Day 1 :
Korea University,Republic of Korea
Time : 10:00-11:00
Jong-Tae Lee is a Professor in the Department of Public Health Policies and Management in Korea University, South Korea. He holds PhD degree in Epidemiology from University of North Carolina at Chapel Hill. He has contributed to epidemiologic researches on air pollution and climate change for almost three decades. He has participated in the Global Burden of Disease Project as an expert on air pollution in Eastern Asia. His interest concerns variation of effects of air pollution and its connection with political accountability.
Food safety health indicators are useful tools for explaining the food hazards, contamination pathways, contamination and exposure status, and health effects in terms of public health. It is necessary to organize indicators by applying a systematic framework in order to link and interpret the complex relationship between food hazard factors and human health. We have applied the Driving Force-Pressure-State-Exposure-Effect-Action (DPSEEA) framework to develop food safety health indicators in Korea. We have investigated the pros and cons of each of the various frameworks in use. DPSEEA framework was selected because it divided the chain of causation into five domains from distal to proximal cause and also allows for actions to target each domain. Based on this framework, Korean food safety health indicators were developed through a total of 6 procedures. The indicator developing process was conducted with 45 initial indicators and total of 4 indicators were selected. Among the final 4 indicators, one indicator corresponds to ‘State’ domain, which indicates the chemical hazards of residual pesticides. The remaining three indicators are in the 'Effect' domain and are indicators of the health effects of food contamination. The final indicators can be useful in food safety management because they can represent information on the overall food environment, hygiene and food health. DPSEEA framework was useful in developing food safety health indicator in that each indicator can be classified according to the domain and intervention points can be identified systematically. However, a structure limitation in this framework is that it does not take into account population sensitivity or vulnerability, which can affect the area between each domain and can cause the health risk to vary across time and space. Modified version DPSEEA framework would be needed when developing the indicators.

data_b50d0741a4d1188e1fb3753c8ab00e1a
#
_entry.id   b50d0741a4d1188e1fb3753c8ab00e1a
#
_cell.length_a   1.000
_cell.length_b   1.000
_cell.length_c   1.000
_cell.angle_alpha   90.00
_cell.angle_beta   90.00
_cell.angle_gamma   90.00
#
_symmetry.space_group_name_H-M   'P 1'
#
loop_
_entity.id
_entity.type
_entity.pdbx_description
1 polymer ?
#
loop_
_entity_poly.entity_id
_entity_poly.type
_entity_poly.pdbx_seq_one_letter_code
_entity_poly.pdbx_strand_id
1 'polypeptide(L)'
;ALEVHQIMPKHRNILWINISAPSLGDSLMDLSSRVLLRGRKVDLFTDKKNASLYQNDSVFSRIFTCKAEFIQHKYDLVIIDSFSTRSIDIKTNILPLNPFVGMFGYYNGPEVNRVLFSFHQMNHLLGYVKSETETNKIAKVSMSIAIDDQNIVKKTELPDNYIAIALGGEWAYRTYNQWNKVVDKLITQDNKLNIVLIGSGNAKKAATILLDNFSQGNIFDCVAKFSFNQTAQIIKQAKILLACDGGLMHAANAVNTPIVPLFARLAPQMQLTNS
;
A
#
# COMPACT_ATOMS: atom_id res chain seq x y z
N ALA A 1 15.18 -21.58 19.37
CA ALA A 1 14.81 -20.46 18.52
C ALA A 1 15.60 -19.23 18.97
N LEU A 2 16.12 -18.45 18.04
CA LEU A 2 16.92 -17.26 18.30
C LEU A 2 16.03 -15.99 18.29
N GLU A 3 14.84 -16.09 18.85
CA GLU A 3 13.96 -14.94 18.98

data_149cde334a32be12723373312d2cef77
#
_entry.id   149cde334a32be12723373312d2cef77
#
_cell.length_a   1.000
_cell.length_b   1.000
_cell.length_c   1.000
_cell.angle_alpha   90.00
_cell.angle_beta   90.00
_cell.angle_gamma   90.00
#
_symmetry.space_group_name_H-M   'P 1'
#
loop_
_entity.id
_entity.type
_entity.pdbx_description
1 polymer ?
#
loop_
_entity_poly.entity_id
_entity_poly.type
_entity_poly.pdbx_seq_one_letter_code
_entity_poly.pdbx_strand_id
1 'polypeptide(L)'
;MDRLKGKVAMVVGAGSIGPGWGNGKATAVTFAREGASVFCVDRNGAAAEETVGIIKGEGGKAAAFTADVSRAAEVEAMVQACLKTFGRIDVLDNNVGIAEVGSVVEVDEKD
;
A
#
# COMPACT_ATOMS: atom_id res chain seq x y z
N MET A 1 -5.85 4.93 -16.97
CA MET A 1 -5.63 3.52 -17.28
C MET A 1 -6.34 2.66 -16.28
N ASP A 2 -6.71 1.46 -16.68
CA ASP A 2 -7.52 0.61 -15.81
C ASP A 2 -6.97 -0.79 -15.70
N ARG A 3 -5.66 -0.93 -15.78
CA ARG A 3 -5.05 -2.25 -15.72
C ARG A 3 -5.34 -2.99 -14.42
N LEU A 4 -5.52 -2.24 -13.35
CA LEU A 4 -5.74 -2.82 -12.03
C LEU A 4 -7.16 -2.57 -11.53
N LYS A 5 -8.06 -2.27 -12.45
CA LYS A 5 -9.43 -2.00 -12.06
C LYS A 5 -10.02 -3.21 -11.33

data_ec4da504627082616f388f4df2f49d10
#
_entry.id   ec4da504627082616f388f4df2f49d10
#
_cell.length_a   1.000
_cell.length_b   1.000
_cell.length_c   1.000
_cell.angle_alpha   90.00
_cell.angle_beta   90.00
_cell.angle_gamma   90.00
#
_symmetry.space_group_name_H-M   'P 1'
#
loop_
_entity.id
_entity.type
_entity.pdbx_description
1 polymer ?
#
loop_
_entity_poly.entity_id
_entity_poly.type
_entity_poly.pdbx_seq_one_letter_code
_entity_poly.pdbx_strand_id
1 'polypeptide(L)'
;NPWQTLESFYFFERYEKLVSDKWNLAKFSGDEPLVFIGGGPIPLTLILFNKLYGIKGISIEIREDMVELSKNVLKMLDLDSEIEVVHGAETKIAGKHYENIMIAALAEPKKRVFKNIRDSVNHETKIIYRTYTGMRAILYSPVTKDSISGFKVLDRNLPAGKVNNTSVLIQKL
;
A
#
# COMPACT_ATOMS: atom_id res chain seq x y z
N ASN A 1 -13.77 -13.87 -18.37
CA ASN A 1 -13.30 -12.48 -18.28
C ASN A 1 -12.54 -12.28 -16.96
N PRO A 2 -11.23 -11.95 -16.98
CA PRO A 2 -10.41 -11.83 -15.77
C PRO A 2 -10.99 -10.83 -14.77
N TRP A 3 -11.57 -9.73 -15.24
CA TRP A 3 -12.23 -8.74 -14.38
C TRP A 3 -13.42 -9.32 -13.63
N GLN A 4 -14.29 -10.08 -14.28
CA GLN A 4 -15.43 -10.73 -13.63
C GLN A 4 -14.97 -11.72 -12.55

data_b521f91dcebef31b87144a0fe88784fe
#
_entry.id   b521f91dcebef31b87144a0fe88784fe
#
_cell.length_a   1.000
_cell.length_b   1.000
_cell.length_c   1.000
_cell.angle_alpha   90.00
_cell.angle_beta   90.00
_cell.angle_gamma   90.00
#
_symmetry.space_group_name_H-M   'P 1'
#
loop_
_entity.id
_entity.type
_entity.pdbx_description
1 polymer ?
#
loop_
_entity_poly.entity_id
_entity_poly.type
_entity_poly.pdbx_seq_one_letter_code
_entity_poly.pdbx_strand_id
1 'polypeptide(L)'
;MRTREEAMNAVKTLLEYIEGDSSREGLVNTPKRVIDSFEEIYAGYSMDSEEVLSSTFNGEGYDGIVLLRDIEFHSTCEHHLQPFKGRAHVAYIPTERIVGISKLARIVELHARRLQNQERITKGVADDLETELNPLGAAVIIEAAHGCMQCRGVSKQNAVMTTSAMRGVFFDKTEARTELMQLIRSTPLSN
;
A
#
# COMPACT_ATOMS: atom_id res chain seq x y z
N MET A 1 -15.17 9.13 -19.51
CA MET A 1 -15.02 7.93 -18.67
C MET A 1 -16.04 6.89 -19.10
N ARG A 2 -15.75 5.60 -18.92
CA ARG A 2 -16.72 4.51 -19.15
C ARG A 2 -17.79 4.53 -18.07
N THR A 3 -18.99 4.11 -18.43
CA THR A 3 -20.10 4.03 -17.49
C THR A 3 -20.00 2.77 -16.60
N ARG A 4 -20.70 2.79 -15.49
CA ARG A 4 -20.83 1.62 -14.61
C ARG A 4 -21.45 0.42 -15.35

Wageningen University and Research, Net
Keynote: Sensing fifty shades of spice fraud
Saskia van Ruth heads the research group on Food Authenticity and Nutrients at Wageningen University and Research Centre, Netherlands. She is also a Professor of Food Authenticity and Integrity both in Wageningen and in University College Cork, Ireland. She received her PhD in Food Chemistry from the Wageningen University and worked for Industry and in the academic world since. Her present research deals with fraud risks, i.e. factors impacting on the risk of food fraud in supply chain networks. Furthermore, she is active in research on novel methodology for fraud detection, both in and beyond the laboratory. She has published more than 250 scientific papers.
Spices are high on the list of fraud reports world-wide. Various kinds of adulterations have surfaced: adulterations with foreign material, e.g. starch, look-a-likes, brick powder, sawdust, etc. On the other hand, we also come across adulterations with low grade own material, e.g., leaves and branches, extracted material, peel, pulp, etc. This kind of adulterations is usually analytically far more challenging. Some international standards focus on key compounds or characteristics. There are some available for black pepper and saffron for instance. However, because there are so many shades of fraud, adding method to method will make the analytical checks much costly. Therefore, we developed broad anomaly methods, which discriminate the good from the bad guys based on analytical fingerprints. Large sets of various grades of black/white pepper, paprika powder, nutmeg and saffron were collected. They were analyzed by Proton Transfer Reaction Mass Spectrometry, a very rapid and non-destructive analytical technique. The analyses resulted in defined analytical signatures of the various spices. Using multivariate statistics, the signatures of normal, genuine products and their natural variation were separated from adulterated materials. The methods were subsequently successfully validated with a new set of samples and tested in practice on industry and retail samples. The methods reveal that for some spices, 20-30% of those on the market are adulterated and indeed these adulterations come in many shades of grey.